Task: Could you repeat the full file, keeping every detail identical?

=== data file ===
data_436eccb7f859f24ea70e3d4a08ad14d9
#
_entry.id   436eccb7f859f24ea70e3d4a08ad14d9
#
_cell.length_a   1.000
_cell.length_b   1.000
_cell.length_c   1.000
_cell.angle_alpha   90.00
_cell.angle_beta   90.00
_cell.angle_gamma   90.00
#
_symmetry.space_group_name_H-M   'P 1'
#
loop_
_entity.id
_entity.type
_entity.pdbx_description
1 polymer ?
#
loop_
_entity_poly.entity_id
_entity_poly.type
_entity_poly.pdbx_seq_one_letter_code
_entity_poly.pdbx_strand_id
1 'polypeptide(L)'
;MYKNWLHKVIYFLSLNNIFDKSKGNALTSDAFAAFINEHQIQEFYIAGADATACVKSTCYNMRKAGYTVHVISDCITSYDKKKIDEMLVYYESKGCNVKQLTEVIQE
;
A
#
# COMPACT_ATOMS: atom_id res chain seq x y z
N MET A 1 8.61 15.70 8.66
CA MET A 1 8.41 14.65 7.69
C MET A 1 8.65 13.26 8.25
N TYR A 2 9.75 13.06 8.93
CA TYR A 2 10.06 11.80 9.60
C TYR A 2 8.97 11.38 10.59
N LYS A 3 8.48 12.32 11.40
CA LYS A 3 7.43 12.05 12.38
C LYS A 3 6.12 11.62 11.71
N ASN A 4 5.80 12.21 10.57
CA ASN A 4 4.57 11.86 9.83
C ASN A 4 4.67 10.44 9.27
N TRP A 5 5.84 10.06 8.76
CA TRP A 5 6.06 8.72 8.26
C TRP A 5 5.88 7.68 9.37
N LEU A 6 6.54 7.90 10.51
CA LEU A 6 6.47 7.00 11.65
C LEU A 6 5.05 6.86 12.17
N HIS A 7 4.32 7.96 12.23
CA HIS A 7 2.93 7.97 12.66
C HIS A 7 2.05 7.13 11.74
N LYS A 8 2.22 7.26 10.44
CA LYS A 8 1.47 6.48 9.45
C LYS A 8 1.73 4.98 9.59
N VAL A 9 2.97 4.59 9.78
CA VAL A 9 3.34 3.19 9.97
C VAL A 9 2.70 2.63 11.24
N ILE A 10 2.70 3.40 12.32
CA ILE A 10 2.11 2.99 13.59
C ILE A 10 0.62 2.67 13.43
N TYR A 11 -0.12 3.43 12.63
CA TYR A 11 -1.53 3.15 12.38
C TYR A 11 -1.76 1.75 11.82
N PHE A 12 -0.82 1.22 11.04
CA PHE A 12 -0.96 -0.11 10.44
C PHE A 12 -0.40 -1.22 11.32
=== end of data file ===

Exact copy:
data_436eccb7f859f24ea70e3d4a08ad14d9
#
_entry.id   436eccb7f859f24ea70e3d4a08ad14d9
#
_cell.length_a   1.000
_cell.length_b   1.000
_cell.length_c   1.000
_cell.angle_alpha   90.00
_cell.angle_beta   90.00
_cell.angle_gamma   90.00
#
_symmetry.space_group_name_H-M   'P 1'
#
loop_
_entity.id
_entity.type
_entity.pdbx_description
1 polymer ?
#
loop_
_entity_poly.entity_id
_entity_poly.type
_entity_poly.pdbx_seq_one_letter_code
_entity_poly.pdbx_strand_id
1 'polypeptide(L)'
;MYKNWLHKVIYFLSLNNIFDKSKGNALTSDAFAAFINEHQIQEFYIAGADATACVKSTCYNMRKAGYTVHVISDCITSYDKKKIDEMLVYYESKGCNVKQLTEVIQE
;
A
#
# COMPACT_ATOMS: atom_id res chain seq x y z
N MET A 1 8.61 15.70 8.66
CA MET A 1 8.41 14.65 7.69
C MET A 1 8.65 13.26 8.25
N TYR A 2 9.75 13.06 8.93
CA TYR A 2 10.06 11.80 9.60
C TYR A 2 8.97 11.38 10.59
N LYS A 3 8.48 12.32 11.40
CA LYS A 3 7.43 12.05 12.38
C LYS A 3 6.12 11.62 11.71
N ASN A 4 5.80 12.21 10.57
CA ASN A 4 4.57 11.86 9.83
C ASN A 4 4.67 10.44 9.27
N TRP A 5 5.84 10.06 8.76
CA TRP A 5 6.06 8.72 8.26
C TRP A 5 5.88 7.68 9.37
N LEU A 6 6.54 7.90 10.51
CA LEU A 6 6.47 7.00 11.65
C LEU A 6 5.05 6.86 12.17
N HIS A 7 4.32 7.96 12.23
CA HIS A 7 2.93 7.97 12.66
C HIS A 7 2.05 7.13 11.74
N LYS A 8 2.22 7.26 10.44
CA LYS A 8 1.47 6.48 9.45
C LYS A 8 1.73 4.98 9.59
N VAL A 9 2.97 4.59 9.78
CA VAL A 9 3.34 3.19 9.97
C VAL A 9 2.70 2.63 11.24
N ILE A 10 2.70 3.40 12.32
CA ILE A 10 2.11 2.99 13.59
C ILE A 10 0.62 2.67 13.43
N TYR A 11 -0.12 3.43 12.63
CA TYR A 11 -1.53 3.15 12.38
C TYR A 11 -1.76 1.75 11.82
N PHE A 12 -0.82 1.22 11.04
CA PHE A 12 -0.96 -0.11 10.44
C PHE A 12 -0.40 -1.22 11.32